Cover image for A Paris year : Dorothy and James T. Farrell, 1931-1932
Title:
A Paris year : Dorothy and James T. Farrell, 1931-1932
Author:
Branch, Edgar Marquess, 1913-2006.
Publication Information:
Athens : Ohio University Press, [1998]

©1998
Physical Description:
xviii, 219 pages : illustrations ; 21 cm
Language:
English
ISBN:
9780821412367
Format :
Book

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Summary

Summary

The Depression that follows the 1929 stock market crash is emptying Paris of many American expatriates. Two exceptions are Dorothy and James T. Farrell, the naïve young couple who have fled their home in Chicago for the fabled liberation that Paris seems to offer.

In this telling account drawn from interviews, diaries, and letters home, Edgar Marquess Branch presents a composite view of the life of a young author yet to complete his masterpiece, Studs Lonigan. Set among the expatriate artists who defined their time, this human drama plays itself out in one short year in which the foreign and familiar are entwined.

Featuring such characters as Ezra Pound and Kay Boyle, A Paris Year traces the heartbreak and triumphs that the newlyweds experience as the young Farrell seeks his fame and fortune. Their Paris sojourn influenced the rest of their lives and left an imprint on American literature.


Author Notes

James T. Farrell was born Chicago, Illinois on February 27, 1904. He attended the University of Chicago, but left before graduating. During his lifetime, he publish more than 50 books, including 28 novels and 16 collections of short stories. He is the author of the Studs Lonigan Trilogy, the Danny O'Neill Pentalogy, The Bernard Carr Trilogy, and The Universe of Time series featuring Eddie Ryan. He died on August 22, 1979.

(Bowker Author Biography)


Reviews 2

Publisher's Weekly Review

By the time James T. Farrell set sail for Paris in 1931, Hemingway, Fitzgerald and all the other famous American expatriate writers had left. Sick of the Depression and of his hometown, Chicago, he and his pregnant wife of four days, Dorothy, arrived in Paris on the sly, trying to hide their secret marriage from Dorothy's mother. Farrell's mission was simple: to get published. And after many disappointments (mostly due to censorship concerns because of his explicit prose) the Vanguard Press accepted the first of the Studs Lonigan trilogy, Young Lonigan, on the recommendation of poet Ezra Pound. Branch, a research professor emeritus at Miami University in Ohio, portrays Farrell as a literary outsider trying to make his way in a strange city. There are meetings with Kay Boyle and Padraic Colum, but Farrell is more worried about the rent and food money than about meeting James Joyce and Samuel Beckett, who were also living in Paris at the time. This year also saw the prolific Farrell at work on a proletarian novel called The Madhouse, in which he wrote a first draft of 329 pages in an amazing month and a half (it would later be published under the title Gas-House McGinty). In December 1931 a son was born, but died three days later. Discouraged and worn out by financial worries, Farrell borrowed money to return to America. A friend of both Farrells, Branch had access to Farrell's papers. The result is an in-depth study that brings the artist-in-the-garret clich‚ to life and shows the tenacity and talent that would help make Farrell an important American writer. Photos. (Oct.) (c) Copyright PWxyz, LLC. All rights reserved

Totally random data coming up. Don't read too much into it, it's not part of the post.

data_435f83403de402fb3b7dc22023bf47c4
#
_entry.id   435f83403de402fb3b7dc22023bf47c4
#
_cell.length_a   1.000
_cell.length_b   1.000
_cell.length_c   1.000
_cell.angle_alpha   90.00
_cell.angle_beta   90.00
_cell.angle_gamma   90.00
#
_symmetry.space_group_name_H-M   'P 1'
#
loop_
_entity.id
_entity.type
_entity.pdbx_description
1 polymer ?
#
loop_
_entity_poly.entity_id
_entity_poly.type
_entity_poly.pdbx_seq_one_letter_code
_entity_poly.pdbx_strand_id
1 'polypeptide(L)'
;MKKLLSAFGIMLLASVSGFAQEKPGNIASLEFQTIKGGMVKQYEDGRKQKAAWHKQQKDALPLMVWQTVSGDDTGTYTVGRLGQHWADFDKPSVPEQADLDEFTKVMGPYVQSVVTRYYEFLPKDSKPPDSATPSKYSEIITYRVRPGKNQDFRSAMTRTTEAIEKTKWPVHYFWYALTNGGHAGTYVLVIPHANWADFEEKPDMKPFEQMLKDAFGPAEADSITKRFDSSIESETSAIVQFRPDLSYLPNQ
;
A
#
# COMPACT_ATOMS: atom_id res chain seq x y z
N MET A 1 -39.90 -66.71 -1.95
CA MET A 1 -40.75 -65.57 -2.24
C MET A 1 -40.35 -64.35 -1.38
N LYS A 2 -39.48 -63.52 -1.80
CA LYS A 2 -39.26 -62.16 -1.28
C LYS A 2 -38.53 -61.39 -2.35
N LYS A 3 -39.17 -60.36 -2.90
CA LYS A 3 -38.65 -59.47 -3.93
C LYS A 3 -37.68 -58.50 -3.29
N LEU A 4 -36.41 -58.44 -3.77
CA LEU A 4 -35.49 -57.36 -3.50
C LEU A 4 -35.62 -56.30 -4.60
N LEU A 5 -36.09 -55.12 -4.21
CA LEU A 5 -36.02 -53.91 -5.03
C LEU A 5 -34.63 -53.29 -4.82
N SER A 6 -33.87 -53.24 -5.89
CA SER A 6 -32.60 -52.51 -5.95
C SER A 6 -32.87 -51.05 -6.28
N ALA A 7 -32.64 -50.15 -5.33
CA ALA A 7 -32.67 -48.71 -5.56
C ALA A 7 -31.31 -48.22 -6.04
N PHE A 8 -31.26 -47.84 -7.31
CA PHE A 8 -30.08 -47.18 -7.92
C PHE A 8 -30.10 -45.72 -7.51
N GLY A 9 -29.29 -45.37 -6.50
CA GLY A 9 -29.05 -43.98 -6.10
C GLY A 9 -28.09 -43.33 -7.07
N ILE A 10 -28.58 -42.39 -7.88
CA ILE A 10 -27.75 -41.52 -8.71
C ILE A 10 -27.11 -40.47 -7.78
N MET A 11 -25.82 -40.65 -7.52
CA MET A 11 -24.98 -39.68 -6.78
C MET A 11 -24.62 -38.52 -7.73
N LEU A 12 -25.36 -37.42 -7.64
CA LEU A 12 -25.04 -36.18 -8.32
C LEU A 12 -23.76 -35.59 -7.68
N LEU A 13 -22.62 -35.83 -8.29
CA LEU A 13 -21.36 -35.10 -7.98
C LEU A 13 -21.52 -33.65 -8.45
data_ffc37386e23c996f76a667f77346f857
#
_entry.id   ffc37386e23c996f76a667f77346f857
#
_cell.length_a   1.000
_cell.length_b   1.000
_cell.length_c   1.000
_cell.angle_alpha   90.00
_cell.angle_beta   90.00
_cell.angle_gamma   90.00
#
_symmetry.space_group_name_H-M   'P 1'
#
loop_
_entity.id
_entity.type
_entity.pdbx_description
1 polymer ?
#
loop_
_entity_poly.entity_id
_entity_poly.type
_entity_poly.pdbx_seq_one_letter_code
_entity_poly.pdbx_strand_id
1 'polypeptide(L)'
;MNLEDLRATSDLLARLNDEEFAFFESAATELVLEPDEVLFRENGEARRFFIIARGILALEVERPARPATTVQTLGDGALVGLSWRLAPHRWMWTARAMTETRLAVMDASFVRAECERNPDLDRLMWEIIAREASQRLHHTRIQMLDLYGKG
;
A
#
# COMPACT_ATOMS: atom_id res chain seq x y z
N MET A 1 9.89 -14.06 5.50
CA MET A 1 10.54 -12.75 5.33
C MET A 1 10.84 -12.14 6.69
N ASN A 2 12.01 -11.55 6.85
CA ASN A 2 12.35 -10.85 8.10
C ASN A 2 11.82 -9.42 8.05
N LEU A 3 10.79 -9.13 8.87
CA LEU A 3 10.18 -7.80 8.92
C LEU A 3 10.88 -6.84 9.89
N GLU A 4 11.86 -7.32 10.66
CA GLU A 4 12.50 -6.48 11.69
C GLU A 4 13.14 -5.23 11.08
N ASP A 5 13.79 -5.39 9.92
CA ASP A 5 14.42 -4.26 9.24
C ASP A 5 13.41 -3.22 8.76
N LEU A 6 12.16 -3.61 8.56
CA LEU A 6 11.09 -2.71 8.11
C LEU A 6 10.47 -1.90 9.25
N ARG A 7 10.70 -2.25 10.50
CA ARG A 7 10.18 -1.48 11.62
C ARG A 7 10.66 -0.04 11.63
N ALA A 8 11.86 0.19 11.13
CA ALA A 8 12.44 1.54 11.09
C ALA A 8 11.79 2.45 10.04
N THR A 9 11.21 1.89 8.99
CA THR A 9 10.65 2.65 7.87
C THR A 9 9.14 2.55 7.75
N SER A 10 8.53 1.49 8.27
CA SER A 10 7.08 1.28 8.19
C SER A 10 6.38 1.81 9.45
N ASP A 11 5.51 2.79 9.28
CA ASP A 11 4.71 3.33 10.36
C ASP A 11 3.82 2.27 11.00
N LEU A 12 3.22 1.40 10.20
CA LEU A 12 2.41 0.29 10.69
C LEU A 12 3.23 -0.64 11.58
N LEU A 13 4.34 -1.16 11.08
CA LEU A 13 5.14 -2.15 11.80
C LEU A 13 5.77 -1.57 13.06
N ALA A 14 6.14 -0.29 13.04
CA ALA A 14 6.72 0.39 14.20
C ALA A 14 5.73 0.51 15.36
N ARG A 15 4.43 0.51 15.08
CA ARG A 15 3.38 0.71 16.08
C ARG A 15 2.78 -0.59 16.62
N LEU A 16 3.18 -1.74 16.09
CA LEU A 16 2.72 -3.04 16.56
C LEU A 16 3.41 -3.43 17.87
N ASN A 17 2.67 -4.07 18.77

Choice Review

Chicagoans James and Dorothy Farrell went to Paris for a year after most US writers had returned home. "Paris set him moving as a writer," claims Branch, Farrell scholar and author of James T. Farrell (1971) and A Bibliography of James T. Farrell's Writings, 1921-1957 (1959). Indeed, while in France Farrell four times rewrote or revised Young Lonigan (1932, the first of his Studs Lonigan trilogy), began two other novels (including Gas-House McGinty, 1933), and wrote many stories, letters, and reviews. He also kept an extensive (unpublished) journal, which Branch has mined for this detailed story of the novelist's 12 months in France (seven of those months actually spent in Sceaux, south of Paris). Along with photographs and bibliography, Branch provides a catalog of the unpublished manuscripts and letters and of his own conversations with Farrell and his friends. A book for Farrell fans and students of expatriate Paris, this detailed volume fills in a small gap in the larger Americans-in-Paris saga. N. R. Fitch University of Southern California